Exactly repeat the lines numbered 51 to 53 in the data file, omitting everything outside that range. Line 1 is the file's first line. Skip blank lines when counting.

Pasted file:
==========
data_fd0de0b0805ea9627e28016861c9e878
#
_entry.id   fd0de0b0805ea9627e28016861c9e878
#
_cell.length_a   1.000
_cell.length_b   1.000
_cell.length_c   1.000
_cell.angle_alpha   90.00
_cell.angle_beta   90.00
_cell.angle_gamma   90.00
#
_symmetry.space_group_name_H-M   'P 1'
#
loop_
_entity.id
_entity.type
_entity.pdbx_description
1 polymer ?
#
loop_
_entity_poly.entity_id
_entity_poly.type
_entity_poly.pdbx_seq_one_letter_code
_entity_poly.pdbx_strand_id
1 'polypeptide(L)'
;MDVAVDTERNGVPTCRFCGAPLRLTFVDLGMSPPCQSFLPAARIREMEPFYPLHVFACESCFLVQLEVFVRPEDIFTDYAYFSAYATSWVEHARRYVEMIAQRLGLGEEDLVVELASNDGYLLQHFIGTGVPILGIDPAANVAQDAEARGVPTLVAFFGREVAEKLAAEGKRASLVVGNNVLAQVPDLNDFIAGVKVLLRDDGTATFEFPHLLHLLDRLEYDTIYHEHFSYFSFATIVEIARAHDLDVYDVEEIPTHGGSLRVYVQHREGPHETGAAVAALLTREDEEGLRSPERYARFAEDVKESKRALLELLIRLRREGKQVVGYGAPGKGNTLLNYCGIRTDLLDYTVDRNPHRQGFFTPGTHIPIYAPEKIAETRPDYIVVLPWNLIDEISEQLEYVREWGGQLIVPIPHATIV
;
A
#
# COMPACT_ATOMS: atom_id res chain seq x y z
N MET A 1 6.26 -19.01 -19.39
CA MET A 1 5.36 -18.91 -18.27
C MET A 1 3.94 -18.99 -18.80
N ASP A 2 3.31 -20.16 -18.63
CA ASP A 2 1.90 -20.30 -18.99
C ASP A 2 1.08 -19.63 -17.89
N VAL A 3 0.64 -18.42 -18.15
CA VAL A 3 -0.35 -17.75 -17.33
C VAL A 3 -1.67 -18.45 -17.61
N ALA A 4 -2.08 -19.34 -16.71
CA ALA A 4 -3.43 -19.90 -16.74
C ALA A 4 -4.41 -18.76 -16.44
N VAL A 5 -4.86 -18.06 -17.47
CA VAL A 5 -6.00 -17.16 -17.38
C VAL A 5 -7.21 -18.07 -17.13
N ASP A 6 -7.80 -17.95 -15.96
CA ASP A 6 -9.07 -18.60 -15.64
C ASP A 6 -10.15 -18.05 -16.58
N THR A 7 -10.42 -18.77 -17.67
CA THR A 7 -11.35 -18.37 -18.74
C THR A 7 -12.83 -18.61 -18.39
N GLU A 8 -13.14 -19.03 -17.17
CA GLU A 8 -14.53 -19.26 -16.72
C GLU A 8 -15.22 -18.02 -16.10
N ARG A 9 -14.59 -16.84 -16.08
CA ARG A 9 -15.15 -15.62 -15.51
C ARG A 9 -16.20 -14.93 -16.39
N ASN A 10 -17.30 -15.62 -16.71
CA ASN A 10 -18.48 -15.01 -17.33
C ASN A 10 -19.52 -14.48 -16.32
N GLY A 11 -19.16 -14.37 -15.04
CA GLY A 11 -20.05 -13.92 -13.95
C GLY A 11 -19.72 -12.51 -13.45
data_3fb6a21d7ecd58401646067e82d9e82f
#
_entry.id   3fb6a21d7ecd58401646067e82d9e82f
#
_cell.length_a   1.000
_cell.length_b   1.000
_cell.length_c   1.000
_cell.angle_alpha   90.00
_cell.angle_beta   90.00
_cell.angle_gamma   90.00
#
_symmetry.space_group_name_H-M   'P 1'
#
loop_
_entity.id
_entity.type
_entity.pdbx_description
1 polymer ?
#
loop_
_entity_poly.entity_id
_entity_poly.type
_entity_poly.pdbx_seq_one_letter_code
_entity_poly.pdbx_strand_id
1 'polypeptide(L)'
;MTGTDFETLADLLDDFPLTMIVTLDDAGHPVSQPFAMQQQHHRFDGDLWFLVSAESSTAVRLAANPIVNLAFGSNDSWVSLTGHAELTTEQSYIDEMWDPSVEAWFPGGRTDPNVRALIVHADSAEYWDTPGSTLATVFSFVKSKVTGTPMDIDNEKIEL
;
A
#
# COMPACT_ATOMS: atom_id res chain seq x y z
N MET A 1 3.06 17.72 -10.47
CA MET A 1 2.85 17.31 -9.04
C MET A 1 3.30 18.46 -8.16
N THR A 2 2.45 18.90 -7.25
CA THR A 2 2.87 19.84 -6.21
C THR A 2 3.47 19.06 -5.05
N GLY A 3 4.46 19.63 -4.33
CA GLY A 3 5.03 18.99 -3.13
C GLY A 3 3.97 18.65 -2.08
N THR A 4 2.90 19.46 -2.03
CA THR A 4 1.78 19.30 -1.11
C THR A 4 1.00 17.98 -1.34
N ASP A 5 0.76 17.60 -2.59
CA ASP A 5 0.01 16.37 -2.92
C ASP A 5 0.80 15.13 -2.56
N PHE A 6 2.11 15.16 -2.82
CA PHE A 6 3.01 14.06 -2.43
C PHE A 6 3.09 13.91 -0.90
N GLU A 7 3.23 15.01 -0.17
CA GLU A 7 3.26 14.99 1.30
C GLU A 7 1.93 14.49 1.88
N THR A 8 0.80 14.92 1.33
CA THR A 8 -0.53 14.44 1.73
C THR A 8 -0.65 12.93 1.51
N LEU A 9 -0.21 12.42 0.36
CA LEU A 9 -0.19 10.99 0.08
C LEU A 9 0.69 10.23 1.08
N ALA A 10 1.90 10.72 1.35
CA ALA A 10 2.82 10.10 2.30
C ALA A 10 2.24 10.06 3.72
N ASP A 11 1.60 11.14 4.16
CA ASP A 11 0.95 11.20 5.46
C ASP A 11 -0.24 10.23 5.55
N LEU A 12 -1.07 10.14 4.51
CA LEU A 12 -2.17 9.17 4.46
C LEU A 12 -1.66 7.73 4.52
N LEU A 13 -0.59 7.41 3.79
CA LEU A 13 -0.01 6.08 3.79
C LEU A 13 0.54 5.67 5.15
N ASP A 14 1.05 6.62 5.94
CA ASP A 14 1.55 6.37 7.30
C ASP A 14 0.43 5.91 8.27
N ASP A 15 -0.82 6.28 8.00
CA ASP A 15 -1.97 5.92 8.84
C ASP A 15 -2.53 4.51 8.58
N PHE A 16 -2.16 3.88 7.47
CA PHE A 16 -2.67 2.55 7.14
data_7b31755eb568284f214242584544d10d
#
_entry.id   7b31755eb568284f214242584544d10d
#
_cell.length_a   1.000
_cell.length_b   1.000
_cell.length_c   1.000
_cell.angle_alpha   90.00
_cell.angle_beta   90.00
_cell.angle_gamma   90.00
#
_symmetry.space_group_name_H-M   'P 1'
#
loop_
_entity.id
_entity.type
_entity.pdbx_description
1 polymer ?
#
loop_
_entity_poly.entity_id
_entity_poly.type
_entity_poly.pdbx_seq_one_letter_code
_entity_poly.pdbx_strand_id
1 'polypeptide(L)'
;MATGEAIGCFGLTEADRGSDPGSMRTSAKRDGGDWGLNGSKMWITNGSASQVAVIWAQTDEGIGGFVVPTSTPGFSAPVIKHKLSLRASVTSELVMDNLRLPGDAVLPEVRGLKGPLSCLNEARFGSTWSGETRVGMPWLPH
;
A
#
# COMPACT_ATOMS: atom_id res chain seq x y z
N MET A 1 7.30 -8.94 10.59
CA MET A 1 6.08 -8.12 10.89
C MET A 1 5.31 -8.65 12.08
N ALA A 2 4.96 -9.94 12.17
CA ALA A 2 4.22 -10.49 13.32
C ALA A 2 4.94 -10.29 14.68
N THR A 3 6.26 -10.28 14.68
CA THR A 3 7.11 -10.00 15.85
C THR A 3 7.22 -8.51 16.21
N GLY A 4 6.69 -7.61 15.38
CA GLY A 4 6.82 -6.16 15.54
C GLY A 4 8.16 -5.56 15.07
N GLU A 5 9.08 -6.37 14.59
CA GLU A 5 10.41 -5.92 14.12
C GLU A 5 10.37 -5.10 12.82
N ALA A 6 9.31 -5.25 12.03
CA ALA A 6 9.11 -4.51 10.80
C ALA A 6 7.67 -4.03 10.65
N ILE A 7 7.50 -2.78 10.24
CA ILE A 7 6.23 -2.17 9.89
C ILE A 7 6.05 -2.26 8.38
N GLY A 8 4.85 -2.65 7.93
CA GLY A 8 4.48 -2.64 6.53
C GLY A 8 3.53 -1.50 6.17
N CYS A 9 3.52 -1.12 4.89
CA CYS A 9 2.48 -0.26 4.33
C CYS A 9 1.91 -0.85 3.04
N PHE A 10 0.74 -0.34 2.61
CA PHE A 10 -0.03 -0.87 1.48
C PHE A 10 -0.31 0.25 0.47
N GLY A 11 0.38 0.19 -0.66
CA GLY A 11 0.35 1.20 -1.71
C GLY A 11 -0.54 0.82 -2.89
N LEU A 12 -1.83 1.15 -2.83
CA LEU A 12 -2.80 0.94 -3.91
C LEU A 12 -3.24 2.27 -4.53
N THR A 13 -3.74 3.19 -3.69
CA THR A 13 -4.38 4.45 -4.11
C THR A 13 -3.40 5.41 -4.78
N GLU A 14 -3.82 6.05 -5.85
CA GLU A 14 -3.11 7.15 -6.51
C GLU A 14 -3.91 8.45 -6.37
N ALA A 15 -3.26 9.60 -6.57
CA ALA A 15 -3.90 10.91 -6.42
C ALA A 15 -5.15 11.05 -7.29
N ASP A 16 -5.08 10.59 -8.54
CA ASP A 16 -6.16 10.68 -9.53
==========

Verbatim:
C THR A 7 -12.83 -18.61 -18.39
N GLU A 8 -13.14 -19.03 -17.17
CA GLU A 8 -14.53 -19.26 -16.72